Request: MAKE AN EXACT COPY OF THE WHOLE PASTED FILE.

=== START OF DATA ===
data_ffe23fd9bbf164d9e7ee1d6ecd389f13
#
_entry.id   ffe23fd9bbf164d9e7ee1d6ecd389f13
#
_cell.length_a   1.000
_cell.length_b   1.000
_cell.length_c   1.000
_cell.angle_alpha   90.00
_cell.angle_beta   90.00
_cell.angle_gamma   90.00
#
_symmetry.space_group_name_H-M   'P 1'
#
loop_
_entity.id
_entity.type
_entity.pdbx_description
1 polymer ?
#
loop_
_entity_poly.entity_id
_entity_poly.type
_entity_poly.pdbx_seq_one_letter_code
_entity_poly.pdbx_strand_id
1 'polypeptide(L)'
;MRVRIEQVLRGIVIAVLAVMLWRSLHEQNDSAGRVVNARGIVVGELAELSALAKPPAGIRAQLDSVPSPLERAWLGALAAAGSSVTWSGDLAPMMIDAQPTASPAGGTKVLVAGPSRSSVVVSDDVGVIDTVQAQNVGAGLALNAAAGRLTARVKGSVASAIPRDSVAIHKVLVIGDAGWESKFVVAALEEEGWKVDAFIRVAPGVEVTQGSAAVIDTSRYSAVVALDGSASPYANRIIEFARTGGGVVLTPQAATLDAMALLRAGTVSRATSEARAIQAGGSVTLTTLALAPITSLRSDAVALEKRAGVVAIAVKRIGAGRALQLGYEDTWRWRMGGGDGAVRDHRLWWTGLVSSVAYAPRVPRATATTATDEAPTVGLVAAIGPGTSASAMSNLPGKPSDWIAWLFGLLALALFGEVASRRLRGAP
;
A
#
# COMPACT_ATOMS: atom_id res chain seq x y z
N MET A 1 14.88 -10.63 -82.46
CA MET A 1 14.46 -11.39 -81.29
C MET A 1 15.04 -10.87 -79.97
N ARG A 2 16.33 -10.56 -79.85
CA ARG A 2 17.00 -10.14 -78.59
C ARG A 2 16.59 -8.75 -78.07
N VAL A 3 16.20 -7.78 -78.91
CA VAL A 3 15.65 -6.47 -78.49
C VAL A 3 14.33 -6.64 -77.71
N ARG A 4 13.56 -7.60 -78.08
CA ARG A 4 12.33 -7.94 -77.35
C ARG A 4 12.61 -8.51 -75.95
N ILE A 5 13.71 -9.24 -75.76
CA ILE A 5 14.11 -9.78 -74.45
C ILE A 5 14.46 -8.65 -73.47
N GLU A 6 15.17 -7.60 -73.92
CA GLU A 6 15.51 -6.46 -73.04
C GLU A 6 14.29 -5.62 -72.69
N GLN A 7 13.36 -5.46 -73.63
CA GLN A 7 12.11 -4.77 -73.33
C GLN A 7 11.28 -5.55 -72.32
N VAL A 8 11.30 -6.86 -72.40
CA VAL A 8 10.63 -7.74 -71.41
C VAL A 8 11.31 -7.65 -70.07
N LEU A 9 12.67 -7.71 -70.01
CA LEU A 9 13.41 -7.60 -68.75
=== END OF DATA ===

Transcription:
data_ffe23fd9bbf164d9e7ee1d6ecd389f13
#
_entry.id   ffe23fd9bbf164d9e7ee1d6ecd389f13
#
_cell.length_a   1.000
_cell.length_b   1.000
_cell.length_c   1.000
_cell.angle_alpha   90.00
_cell.angle_beta   90.00
_cell.angle_gamma   90.00
#
_symmetry.space_group_name_H-M   'P 1'
#
loop_
_entity.id
_entity.type
_entity.pdbx_description
1 polymer ?
#
loop_
_entity_poly.entity_id
_entity_poly.type
_entity_poly.pdbx_seq_one_letter_code
_entity_poly.pdbx_strand_id
1 'polypeptide(L)'
;MRVRIEQVLRGIVIAVLAVMLWRSLHEQNDSAGRVVNARGIVVGELAELSALAKPPAGIRAQLDSVPSPLERAWLGALAAAGSSVTWSGDLAPMMIDAQPTASPAGGTKVLVAGPSRSSVVVSDDVGVIDTVQAQNVGAGLALNAAAGRLTARVKGSVASAIPRDSVAIHKVLVIGDAGWESKFVVAALEEEGWKVDAFIRVAPGVEVTQGSAAVIDTSRYSAVVALDGSASPYANRIIEFARTGGGVVLTPQAATLDAMALLRAGTVSRATSEARAIQAGGSVTLTTLALAPITSLRSDAVALEKRAGVVAIAVKRIGAGRALQLGYEDTWRWRMGGGDGAVRDHRLWWTGLVSSVAYAPRVPRATATTATDEAPTVGLVAAIGPGTSASAMSNLPGKPSDWIAWLFGLLALALFGEVASRRLRGAP
;
A
#
# COMPACT_ATOMS: atom_id res chain seq x y z
N MET A 1 14.88 -10.63 -82.46
CA MET A 1 14.46 -11.39 -81.29
C MET A 1 15.04 -10.87 -79.97
N ARG A 2 16.33 -10.56 -79.85
CA ARG A 2 17.00 -10.14 -78.59
C ARG A 2 16.59 -8.75 -78.07
N VAL A 3 16.20 -7.78 -78.91
CA VAL A 3 15.65 -6.47 -78.49
C VAL A 3 14.33 -6.64 -77.71
N ARG A 4 13.56 -7.60 -78.08
CA ARG A 4 12.33 -7.94 -77.35
C ARG A 4 12.61 -8.51 -75.95
N ILE A 5 13.71 -9.24 -75.76
CA ILE A 5 14.11 -9.78 -74.45
C ILE A 5 14.46 -8.65 -73.47
N GLU A 6 15.17 -7.60 -73.92
CA GLU A 6 15.51 -6.46 -73.04
C GLU A 6 14.29 -5.62 -72.69
N GLN A 7 13.36 -5.46 -73.63
CA GLN A 7 12.11 -4.77 -73.33
C GLN A 7 11.28 -5.55 -72.32
N VAL A 8 11.30 -6.86 -72.40
CA VAL A 8 10.63 -7.74 -71.41
C VAL A 8 11.31 -7.65 -70.07
N LEU A 9 12.67 -7.71 -70.01
CA LEU A 9 13.41 -7.60 -68.75